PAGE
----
Past Catholic Artistic Imagination Presentations
Experiencing the Religious Music of J.S. Bach, Then and Now
NEW DATE! NEW VENUE!
February 26, 2015
4:00 -5:30 PM Power Center, Section A
Join Benjamin Binder, Associate Professor of Musicianship, for an afternoon of music and conversation on the religious music of J.S. Bach. The passions, cantatas, and sacred works of Johann Sebastian Bach are regularly performed on concert stages today. These performances may profoundly move us, but to what extent are we really having the same experience as Bach's congregation when they heard these pieces as part of their worship services in St. Thomas Church, Leipzig almost 300 years ago? In this session, we'll reflect on the many differences between the musical, cultural, and religious environments of Bach's 18th-century Germany and those of our own time. We'll also sample some recordings and videos of modern-day approaches to presenting Bach's religious music that deal with this historical divide in interesting and sometimes provocative ways.
Gregorian Chant: Liturgical Music and Catholic Intellectualism
December 10, 2014
Chapel of the Holy Spirit
Reception following in Union 613
The quietness within the monastic walls provided adequate space for chanting and creativity. It also offered the monks a favorable environment for the invention of a system used to visually represent aurally perceived sacred sounds through the utilization of symbols called neumes. Drawing on chant examples from the 9th through the 12th centuries, Sister (Dr.) Marie Agatha Ozah will discuss the ingenuity of these monks as they created the neumatic notations and their use even in contemporary liturgical music. We will sing a few simple chants, limiting ourselves only to the Gregorian chant, from the Graduale Romanum. This presentation will take place in the University Chapel in order to give the participants the opportunity to experience this music within the ambient in which the repertoire is usually performed.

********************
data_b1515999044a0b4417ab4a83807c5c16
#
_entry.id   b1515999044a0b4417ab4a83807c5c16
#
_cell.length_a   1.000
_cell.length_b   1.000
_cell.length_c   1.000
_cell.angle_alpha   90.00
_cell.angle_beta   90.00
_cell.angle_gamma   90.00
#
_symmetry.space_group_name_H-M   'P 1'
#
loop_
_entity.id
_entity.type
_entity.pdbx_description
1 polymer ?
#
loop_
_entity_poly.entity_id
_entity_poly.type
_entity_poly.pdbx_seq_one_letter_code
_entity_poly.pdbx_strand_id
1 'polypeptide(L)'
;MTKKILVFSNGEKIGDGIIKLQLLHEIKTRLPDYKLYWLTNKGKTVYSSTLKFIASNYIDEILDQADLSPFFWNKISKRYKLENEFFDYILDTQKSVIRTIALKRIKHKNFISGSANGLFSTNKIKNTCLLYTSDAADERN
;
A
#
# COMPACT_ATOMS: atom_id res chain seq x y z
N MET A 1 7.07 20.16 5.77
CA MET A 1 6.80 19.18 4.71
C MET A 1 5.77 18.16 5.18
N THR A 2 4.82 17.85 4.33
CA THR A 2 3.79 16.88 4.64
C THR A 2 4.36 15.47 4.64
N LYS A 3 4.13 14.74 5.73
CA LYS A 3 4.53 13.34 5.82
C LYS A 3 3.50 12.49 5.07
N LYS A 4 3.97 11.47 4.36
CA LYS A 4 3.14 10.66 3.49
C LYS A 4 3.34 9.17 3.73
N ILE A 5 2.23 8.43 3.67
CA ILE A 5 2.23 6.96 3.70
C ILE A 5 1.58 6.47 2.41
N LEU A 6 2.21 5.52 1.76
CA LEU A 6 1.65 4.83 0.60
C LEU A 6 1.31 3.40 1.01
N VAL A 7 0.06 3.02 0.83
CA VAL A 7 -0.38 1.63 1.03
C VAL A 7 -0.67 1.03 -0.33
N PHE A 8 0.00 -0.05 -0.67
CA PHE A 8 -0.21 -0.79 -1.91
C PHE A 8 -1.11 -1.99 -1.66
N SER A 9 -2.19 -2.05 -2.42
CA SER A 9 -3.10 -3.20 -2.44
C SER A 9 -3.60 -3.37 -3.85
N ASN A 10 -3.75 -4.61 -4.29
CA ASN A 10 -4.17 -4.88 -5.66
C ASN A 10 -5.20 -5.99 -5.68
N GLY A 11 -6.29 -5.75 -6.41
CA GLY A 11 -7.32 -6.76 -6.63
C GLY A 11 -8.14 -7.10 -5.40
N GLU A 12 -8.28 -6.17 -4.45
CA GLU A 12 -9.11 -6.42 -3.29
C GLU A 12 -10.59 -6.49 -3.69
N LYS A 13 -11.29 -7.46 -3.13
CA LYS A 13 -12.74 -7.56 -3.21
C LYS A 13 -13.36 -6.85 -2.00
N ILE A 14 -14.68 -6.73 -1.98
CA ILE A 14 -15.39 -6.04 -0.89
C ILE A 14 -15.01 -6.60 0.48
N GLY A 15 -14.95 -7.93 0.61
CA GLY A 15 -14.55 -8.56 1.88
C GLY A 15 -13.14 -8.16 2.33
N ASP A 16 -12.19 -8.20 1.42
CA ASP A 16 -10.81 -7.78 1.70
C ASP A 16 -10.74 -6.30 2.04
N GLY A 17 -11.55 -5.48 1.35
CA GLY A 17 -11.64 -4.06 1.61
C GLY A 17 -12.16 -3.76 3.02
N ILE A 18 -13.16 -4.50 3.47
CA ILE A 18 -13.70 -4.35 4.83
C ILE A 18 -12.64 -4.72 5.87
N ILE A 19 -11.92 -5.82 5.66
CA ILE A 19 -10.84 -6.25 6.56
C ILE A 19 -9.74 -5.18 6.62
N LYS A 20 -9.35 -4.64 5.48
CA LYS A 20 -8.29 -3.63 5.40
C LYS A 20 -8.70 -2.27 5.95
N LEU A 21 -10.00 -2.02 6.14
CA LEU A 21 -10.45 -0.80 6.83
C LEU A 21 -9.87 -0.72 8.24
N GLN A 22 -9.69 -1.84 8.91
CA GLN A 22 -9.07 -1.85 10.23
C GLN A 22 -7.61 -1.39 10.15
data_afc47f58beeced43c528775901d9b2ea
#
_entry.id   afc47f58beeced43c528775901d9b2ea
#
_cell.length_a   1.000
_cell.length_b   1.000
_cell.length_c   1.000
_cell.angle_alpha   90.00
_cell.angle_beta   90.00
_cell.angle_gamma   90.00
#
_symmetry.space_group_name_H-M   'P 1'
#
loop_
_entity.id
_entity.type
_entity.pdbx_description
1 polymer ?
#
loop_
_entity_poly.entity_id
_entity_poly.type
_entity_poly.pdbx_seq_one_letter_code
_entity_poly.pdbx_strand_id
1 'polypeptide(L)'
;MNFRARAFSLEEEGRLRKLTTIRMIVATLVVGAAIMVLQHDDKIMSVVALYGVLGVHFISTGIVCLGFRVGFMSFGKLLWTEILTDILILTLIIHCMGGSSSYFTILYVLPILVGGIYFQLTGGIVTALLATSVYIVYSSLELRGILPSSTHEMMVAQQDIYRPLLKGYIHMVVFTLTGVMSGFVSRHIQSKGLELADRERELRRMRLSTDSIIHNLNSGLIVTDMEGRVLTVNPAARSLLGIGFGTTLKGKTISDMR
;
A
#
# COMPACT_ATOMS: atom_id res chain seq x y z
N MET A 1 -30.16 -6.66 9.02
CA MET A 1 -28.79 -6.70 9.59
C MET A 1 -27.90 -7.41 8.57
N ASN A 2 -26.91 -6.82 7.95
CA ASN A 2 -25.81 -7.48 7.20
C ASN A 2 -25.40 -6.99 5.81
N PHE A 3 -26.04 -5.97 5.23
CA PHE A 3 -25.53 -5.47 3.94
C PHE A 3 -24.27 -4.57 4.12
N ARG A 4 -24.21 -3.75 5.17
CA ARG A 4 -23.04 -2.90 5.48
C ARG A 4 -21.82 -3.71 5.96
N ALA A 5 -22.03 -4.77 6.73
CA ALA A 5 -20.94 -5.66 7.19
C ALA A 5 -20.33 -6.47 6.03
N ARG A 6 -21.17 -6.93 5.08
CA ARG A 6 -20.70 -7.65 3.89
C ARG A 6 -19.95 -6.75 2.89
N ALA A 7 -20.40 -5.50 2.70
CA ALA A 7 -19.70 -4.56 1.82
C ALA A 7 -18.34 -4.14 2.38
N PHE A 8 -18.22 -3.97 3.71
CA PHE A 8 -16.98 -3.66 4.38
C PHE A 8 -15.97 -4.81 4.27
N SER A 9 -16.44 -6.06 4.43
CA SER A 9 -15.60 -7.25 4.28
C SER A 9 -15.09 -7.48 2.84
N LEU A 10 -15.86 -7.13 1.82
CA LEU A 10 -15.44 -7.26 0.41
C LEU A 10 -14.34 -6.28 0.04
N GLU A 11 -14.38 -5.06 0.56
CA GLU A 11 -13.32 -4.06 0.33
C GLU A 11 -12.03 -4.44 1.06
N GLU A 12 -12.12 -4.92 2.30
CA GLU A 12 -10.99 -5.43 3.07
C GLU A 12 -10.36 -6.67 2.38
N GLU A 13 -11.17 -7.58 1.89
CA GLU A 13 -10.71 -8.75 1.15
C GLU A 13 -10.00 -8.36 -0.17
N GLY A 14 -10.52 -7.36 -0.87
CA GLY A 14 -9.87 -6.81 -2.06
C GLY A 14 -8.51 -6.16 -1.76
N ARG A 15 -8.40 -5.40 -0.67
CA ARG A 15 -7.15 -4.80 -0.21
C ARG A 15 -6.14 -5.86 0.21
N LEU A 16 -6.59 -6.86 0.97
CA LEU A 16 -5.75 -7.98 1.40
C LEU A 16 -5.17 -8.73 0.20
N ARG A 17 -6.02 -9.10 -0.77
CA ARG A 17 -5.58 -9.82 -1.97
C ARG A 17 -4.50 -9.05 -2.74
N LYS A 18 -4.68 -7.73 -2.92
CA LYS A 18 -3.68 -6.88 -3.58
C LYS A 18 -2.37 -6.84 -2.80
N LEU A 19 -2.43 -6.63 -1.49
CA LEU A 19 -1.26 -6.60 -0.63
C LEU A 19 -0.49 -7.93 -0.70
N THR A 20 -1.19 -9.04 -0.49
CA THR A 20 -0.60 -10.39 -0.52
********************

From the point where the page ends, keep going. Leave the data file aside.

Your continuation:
Memory, Time and Sacred Proportion in the Music of Guillaume Du Fay
November 18, 2014
Professor Jessica Wiskus will lead attendees through an experiential encounter with the influential 15 century Renaissance composer, Guillaume Du Fay. We will listen to his musical masterpiece, Missa Se la face ay pale. A beautiful and haunting work, the sacred symbols within the music begin to reveal themselves only after careful study. From the philosophy of Plato to the visionary writings of St. Augustine, we will explore some of the thinking that informs Du Fay's musical imagination, focusing on the way that his music uses proportion to create an overlap of "past" and "present" and lead the listener to an intimation of eternity. Finally, we will listen several times to the Gloria of Du Fay's mass, experiencing for ourselves the rhythms and repetitions that express the music's sacred meaning. As usual we will enjoy cocktails and hors d'oevres in a relaxed and collegial setting. Faculty, staff, and graduate students are welcome to attend. Space is limited.